late 14c. as a term in astronomy, from Old French depression (14c.) or directly from Latin depressionem (nominative depressio), noun of action from past participle stem of deprimere "to press down, depress" (see depress).
Attested from 1650s in the literal sense; meaning "dejection, depression of spirits" is from early 15c. (as a clinical term in psychology, from 1905); meteorological sense is from 1881 (in reference to barometric pressure); meaning "a lowering or reduction in economic activity" was in use by 1826; given a specific application (with capital D-) by 1934 to the one that began worldwide in 1929. For "melancholy, depression" an Old English word was grevoushede.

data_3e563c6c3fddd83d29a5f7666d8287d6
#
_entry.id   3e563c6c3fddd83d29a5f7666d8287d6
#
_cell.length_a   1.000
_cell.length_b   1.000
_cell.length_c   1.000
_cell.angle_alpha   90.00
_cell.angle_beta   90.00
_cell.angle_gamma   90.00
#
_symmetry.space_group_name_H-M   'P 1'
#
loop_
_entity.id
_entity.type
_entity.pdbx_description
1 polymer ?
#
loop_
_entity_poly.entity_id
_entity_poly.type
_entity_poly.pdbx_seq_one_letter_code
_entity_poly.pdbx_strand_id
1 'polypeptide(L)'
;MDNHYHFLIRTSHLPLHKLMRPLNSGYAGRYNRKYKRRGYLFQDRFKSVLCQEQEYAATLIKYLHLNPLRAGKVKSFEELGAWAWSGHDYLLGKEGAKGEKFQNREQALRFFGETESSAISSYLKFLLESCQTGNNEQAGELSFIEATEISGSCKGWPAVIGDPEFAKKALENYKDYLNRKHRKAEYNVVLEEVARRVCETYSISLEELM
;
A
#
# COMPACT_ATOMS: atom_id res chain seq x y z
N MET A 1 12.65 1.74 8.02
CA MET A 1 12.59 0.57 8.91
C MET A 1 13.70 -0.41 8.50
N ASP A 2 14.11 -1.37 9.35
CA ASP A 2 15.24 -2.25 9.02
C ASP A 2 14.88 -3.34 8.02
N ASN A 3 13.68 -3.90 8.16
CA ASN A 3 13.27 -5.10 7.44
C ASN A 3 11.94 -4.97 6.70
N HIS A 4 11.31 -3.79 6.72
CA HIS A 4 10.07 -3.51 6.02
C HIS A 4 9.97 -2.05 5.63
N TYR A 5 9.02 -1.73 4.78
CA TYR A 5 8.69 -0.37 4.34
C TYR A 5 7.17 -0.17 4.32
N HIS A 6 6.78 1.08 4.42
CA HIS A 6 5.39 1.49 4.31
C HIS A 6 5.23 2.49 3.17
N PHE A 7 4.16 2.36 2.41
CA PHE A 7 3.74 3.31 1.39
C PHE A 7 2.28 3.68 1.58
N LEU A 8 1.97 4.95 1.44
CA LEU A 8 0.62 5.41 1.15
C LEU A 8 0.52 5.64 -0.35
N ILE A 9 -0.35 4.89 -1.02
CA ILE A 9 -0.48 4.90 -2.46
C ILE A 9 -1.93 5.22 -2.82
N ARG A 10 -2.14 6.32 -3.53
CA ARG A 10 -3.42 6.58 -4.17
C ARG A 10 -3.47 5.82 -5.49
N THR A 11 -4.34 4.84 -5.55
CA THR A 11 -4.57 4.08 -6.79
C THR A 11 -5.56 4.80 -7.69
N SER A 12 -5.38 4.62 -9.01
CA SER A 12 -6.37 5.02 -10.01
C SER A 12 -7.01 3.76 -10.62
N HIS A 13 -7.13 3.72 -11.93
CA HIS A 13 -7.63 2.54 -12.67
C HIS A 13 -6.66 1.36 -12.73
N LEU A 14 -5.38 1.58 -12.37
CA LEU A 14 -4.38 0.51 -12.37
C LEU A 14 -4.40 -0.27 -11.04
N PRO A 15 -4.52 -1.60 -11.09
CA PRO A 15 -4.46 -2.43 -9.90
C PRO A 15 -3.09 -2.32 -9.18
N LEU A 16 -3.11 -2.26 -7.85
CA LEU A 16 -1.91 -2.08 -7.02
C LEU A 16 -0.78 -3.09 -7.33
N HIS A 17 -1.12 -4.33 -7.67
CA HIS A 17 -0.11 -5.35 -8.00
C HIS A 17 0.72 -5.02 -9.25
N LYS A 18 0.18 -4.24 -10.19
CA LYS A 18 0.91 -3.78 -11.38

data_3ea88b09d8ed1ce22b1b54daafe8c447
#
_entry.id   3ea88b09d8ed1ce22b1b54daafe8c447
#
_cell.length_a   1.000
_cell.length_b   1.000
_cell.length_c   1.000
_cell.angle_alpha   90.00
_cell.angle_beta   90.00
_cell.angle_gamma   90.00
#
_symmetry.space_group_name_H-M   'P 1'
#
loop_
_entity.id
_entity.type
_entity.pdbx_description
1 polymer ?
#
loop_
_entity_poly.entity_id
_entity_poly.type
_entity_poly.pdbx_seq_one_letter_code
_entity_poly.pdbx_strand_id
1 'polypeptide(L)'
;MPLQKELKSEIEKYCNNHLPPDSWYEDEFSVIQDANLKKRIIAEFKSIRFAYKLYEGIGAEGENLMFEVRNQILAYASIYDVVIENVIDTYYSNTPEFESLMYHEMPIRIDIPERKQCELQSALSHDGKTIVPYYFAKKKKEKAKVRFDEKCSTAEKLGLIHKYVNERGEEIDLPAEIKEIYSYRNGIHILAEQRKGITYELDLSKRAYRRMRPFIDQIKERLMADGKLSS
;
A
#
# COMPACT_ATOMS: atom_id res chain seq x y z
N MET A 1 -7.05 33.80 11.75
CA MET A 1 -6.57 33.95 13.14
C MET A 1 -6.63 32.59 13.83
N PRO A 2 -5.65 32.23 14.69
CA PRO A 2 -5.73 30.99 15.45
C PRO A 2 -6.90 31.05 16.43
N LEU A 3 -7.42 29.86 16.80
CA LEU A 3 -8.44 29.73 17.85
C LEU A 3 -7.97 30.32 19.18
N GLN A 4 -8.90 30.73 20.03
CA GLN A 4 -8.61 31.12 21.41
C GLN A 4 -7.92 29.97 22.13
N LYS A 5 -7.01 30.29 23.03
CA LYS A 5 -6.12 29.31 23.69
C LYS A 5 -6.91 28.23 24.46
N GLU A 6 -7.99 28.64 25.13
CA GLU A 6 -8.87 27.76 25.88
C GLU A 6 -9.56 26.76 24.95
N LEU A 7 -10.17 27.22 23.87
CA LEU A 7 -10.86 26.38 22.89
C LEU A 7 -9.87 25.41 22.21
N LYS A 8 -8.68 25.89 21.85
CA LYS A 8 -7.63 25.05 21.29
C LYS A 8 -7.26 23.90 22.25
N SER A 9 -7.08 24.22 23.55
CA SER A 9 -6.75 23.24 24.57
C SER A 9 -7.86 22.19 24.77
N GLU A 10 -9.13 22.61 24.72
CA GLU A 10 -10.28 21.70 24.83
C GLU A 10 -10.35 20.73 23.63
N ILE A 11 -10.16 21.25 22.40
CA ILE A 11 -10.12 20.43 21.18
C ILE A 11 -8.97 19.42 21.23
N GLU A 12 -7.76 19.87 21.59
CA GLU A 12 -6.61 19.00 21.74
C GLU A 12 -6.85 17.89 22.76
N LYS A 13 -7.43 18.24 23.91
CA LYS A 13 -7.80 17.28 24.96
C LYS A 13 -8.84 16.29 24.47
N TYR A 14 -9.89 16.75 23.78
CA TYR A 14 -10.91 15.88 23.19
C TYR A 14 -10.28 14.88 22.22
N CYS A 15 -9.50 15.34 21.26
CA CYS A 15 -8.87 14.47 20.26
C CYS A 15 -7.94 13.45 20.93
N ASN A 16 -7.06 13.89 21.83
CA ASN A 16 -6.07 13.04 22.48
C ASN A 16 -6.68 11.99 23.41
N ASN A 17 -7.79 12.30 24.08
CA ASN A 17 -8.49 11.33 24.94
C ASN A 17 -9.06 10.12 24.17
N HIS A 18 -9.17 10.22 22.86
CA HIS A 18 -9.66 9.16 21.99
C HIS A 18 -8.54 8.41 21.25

1. The movie sees Burton psychoanalysing Firth to cure him of his depression.
2. Depression lowers the human ability to cope with disease.
3. Lack of exercise can lead to feelings of depression and exhaustion.
4. Depression is the third thing that works to my patients' disadvantage.
5. She continued to have severe stomach cramps, aches, fatigue, and depression.